Rain, Risotto, and a Romantic

This menu was inspired by a season that we New Englanders have become accustomed to NOT seeing: Spring. It is said that March in Boston can be as unpredictable as the stock market, and 2011 was no exception. The day I made this lovely meal (April 1st) just so happened to be a day of freezing sleet and snow – April Fool’s? Unfortunately not…nonetheless, I wasn’t about to let the slushy sidewalks chill my springtime spirit. Such is life in New England, and the reason (I believe) that warm, hearty dishes are an essential asset to surviving the final days of winter’s tyranny. So I turned to one of my greatest cooking inspirations, the Barefoot Contessa (though I wouldn’t be caught dead barefoot in this weather…). As always, she had the perfect dish: Spring Green Risotto – even saying that title made the sky seem less bleak. Unless going for a meatless main, I suggest pairing this with roasted salmon – trust me, you won’t regret it.
While the bulk of food history is “bland” (no pun intended), Risotto does provide a colorful story. Wars of expansion by North African states in the 9th century placed parts of southern Italy under Arab control. Though short-lived, Islamic rule in southern Italy left a strong impression on regional agriculture. Evidence of this can be found through two notable introductions: Asiatic rice and saffron (according to Wikipedia).
(Even though this next part is urban legend, it makes this dish ten times cooler) Jumping ahead to the 16th century, we meet a young apprentice named Valerius. Valerius had been given the task of creating stained glass windows for the Cathedral of Milan. The vivid colors and bright palettes he produced for the windows invoked ridicule from local townsmen – they claimed he was using “saffron” to achieve such a brilliant effect (not sure why this was teasing material, but it was the 16th century I guess…) Vowing revenge, Valerius decided to add an excessive amount of the spice to the main rice dish at his master’s wedding! You can imagine Valerius’s surprise when, expecting disgust and outrage, it was unanimously proclaimed as the best dish of the meal (according to eHow.com).
While this particular recipe exempts the traditional use of saffron, the spice is not missed. With every spring vegetable imaginable, this risotto is a fantastic way to bring back memories of warmer days – fennel, leeks, asparagus, and peas. A word of caution: risotto is a dish best made slow. Arborio rice is starchier variety than its long-grained cousin, and produces a creamy, flavorful result when paired with broth and aromatics. Ensuring the rice absorbs the liquid at the proper rate is thus a crucial part of the process. Treat this dish like you would a three-year-old: with patience and constant supervision. You can find the recipe HERE. As I mentioned, the flavors of this dish pairs beautifully with roasted salmon. I also made a side of Braised Carrots and Parsnips with Crispy Sage – excellent recipe! You can find that recipe HERE.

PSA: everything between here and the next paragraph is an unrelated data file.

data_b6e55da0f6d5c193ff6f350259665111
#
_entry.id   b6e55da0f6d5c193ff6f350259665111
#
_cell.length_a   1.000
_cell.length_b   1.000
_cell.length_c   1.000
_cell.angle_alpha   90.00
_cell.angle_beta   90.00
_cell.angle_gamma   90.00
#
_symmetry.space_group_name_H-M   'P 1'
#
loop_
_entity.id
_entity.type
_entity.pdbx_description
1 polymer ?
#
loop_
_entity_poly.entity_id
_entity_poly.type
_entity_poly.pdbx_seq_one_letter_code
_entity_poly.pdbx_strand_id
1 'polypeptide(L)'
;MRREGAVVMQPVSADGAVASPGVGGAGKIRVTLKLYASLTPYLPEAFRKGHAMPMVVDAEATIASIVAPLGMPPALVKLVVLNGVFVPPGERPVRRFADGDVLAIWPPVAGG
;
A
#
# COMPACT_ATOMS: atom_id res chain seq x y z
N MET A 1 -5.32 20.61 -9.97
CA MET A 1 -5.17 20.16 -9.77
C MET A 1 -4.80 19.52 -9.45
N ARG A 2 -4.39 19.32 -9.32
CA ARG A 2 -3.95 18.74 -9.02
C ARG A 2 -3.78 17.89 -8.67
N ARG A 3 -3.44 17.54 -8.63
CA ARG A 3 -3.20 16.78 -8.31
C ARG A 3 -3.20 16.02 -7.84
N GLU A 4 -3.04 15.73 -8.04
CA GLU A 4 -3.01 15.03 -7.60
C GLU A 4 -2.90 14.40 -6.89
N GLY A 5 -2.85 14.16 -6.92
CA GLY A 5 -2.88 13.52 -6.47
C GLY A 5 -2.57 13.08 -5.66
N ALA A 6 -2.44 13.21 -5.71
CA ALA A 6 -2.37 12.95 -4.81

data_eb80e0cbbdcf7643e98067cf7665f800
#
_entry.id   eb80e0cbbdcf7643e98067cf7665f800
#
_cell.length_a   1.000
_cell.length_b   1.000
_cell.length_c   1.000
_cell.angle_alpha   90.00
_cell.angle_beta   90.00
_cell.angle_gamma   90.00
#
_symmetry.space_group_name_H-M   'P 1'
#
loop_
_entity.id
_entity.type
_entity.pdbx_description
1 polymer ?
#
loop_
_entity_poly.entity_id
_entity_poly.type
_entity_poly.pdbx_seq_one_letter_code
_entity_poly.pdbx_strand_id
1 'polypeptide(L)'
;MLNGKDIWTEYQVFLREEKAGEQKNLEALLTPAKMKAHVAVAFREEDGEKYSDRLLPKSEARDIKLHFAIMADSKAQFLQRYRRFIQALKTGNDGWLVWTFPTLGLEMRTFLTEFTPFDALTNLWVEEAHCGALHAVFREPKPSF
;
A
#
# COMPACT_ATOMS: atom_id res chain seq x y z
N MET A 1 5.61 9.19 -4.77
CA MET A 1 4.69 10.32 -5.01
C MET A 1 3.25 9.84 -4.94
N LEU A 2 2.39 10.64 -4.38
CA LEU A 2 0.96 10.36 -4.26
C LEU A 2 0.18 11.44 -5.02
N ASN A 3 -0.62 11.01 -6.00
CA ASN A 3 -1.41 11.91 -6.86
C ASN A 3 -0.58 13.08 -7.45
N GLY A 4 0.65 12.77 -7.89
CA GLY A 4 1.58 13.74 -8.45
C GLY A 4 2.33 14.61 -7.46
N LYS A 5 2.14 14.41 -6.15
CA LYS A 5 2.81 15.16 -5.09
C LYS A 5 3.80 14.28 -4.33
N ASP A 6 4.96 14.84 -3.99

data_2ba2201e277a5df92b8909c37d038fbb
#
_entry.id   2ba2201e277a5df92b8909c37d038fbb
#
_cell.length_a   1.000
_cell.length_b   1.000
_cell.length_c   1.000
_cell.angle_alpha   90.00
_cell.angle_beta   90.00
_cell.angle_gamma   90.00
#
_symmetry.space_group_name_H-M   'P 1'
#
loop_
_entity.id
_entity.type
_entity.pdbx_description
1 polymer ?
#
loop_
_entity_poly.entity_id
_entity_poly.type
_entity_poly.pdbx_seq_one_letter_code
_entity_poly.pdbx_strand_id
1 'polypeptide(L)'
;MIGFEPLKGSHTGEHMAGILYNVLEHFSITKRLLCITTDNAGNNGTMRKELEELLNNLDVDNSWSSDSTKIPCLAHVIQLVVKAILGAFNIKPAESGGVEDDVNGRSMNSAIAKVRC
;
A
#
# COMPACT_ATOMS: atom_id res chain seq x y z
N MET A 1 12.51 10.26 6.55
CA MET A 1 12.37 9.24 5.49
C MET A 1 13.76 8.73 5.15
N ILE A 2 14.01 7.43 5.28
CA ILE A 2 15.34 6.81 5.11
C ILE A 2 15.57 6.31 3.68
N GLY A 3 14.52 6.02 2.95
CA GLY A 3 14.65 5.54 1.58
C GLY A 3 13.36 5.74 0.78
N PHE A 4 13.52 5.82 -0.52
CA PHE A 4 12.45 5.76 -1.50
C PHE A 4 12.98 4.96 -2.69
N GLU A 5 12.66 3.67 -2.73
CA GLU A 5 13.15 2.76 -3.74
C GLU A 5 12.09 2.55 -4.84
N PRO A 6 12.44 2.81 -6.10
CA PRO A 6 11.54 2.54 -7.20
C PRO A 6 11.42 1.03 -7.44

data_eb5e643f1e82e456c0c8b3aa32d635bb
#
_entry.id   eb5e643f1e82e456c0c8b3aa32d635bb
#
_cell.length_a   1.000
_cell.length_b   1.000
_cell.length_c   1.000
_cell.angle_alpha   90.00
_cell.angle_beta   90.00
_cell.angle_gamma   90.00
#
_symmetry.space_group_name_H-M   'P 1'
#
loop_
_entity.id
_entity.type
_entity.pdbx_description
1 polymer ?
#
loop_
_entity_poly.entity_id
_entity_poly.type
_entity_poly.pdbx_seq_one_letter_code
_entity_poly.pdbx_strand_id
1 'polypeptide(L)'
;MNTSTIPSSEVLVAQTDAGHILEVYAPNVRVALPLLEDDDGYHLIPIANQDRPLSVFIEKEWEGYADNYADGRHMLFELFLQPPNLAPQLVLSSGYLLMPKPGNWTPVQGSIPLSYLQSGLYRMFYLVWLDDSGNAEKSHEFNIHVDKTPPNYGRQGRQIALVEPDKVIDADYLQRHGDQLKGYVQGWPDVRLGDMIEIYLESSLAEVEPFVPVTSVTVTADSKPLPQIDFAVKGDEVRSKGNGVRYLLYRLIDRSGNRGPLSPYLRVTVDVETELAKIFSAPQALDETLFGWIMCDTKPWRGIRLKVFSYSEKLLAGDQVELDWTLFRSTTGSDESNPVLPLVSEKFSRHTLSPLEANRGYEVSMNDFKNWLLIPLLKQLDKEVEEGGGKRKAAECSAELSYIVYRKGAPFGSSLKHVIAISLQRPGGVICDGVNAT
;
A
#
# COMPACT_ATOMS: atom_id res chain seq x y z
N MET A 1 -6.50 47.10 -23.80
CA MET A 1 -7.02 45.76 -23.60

In the spirit of “spring”, I could only choose the composer whose interpretation of nature even Disney couldn’t ignore (see Fantasia, the original): Beethoven. His Symphony No. 6 in F Major, Op.68 is evidence to his love of the outdoors. Additionally, the first movement Erwachen heiterer Empfindungen bei der Ankunft auf dem Lande (Awakening of cheerful feelings upon arrival in the country) pairs beautifully with such a bright, vegetable-laden dish. I imagine there are those who wonder why I didn’t choose Gewitter, Sturm (Thunderstorm; Storm) given the dreadful weather, but this post was a wish for the sunnier days of spring. Now I don’t believe in miracles, but the gorgeous weather of April 2nd made me believe that my prayers just might have been heard. A note about the video link: the orchestra is not listed, but it was the best quality recording I could find (such is the consequence of having to use YouTube). They do pair it with pictures of “nature” though, so that’s an added bonus to my blog’s theme I guess. Enjoy!

Advertisements

Leave a Reply

Fill in your details below or click an icon to log in:

WordPress.com Logo

You are commenting using your WordPress.com account. Log Out /  Change )

Google+ photo

You are commenting using your Google+ account. Log Out /  Change )

Twitter picture

You are commenting using your Twitter account. Log Out /  Change )

Facebook photo

You are commenting using your Facebook account. Log Out /  Change )

Connecting to %s